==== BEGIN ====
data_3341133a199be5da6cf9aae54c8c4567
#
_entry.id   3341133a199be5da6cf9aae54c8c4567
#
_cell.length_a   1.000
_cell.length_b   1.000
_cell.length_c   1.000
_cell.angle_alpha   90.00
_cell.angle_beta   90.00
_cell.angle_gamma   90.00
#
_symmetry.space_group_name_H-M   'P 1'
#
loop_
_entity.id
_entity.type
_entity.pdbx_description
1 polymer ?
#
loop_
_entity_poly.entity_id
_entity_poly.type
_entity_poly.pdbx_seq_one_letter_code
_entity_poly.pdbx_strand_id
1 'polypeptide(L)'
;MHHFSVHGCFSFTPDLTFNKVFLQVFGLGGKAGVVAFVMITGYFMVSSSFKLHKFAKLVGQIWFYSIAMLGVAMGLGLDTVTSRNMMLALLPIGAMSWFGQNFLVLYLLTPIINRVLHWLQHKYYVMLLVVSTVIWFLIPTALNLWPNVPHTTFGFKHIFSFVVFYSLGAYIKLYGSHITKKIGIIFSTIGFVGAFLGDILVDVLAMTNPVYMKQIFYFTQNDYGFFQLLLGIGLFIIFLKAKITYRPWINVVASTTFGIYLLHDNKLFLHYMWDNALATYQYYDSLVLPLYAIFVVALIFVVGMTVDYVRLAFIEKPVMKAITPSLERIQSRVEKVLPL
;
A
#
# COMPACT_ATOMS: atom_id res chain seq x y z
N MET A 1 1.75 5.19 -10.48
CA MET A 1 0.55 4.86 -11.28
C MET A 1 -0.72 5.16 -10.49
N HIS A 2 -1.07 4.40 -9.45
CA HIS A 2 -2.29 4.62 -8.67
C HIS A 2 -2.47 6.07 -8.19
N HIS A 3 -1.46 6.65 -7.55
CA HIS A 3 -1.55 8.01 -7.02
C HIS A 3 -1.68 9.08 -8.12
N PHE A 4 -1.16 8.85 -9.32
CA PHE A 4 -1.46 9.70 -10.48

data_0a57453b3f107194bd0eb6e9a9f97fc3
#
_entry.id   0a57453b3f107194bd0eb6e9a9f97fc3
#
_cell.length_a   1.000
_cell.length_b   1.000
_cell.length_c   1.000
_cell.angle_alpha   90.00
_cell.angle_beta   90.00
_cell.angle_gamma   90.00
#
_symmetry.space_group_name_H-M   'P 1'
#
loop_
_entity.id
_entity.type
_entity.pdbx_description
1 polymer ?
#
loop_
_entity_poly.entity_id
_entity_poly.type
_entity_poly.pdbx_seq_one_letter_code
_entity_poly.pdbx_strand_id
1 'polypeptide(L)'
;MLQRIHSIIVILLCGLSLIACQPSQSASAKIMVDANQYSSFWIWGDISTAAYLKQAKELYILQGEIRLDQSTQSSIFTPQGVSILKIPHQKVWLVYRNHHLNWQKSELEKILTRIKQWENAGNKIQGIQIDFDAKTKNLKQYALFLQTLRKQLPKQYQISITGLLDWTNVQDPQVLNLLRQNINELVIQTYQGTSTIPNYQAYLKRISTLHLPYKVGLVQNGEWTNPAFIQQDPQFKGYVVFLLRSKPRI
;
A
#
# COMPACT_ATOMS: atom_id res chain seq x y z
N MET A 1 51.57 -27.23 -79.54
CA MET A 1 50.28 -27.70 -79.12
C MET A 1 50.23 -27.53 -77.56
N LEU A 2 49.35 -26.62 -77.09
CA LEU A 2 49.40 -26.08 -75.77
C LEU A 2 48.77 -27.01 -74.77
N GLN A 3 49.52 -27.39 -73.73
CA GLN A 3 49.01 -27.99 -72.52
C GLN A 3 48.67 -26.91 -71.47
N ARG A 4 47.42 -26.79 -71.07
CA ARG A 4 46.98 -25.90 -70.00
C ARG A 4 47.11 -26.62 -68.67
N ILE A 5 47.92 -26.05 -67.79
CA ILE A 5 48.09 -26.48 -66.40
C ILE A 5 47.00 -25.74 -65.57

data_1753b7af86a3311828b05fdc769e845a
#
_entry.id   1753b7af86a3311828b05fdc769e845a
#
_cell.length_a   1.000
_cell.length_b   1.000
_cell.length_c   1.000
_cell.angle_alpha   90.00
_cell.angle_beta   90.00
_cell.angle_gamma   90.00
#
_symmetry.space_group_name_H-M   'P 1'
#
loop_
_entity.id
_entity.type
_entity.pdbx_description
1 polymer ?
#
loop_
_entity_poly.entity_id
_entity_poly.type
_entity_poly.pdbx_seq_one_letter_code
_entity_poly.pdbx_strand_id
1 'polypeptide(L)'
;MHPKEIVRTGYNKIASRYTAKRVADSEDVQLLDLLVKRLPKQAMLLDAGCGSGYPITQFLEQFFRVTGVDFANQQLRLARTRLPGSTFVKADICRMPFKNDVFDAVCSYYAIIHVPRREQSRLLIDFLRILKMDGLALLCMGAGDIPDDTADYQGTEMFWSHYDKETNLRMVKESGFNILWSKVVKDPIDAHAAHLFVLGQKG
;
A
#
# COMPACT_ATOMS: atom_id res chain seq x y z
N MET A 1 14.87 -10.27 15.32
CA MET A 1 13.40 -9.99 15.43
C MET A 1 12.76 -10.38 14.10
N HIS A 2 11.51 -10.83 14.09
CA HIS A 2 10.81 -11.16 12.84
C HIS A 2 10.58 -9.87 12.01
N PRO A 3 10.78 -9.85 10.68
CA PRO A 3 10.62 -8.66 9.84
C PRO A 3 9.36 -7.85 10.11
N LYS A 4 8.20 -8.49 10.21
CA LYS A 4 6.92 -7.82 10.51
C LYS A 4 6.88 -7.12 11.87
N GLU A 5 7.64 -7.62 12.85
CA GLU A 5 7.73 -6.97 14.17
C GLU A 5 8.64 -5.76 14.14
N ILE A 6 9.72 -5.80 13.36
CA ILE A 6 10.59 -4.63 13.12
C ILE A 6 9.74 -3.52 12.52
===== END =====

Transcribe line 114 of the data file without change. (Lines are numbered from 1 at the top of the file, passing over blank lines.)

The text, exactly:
A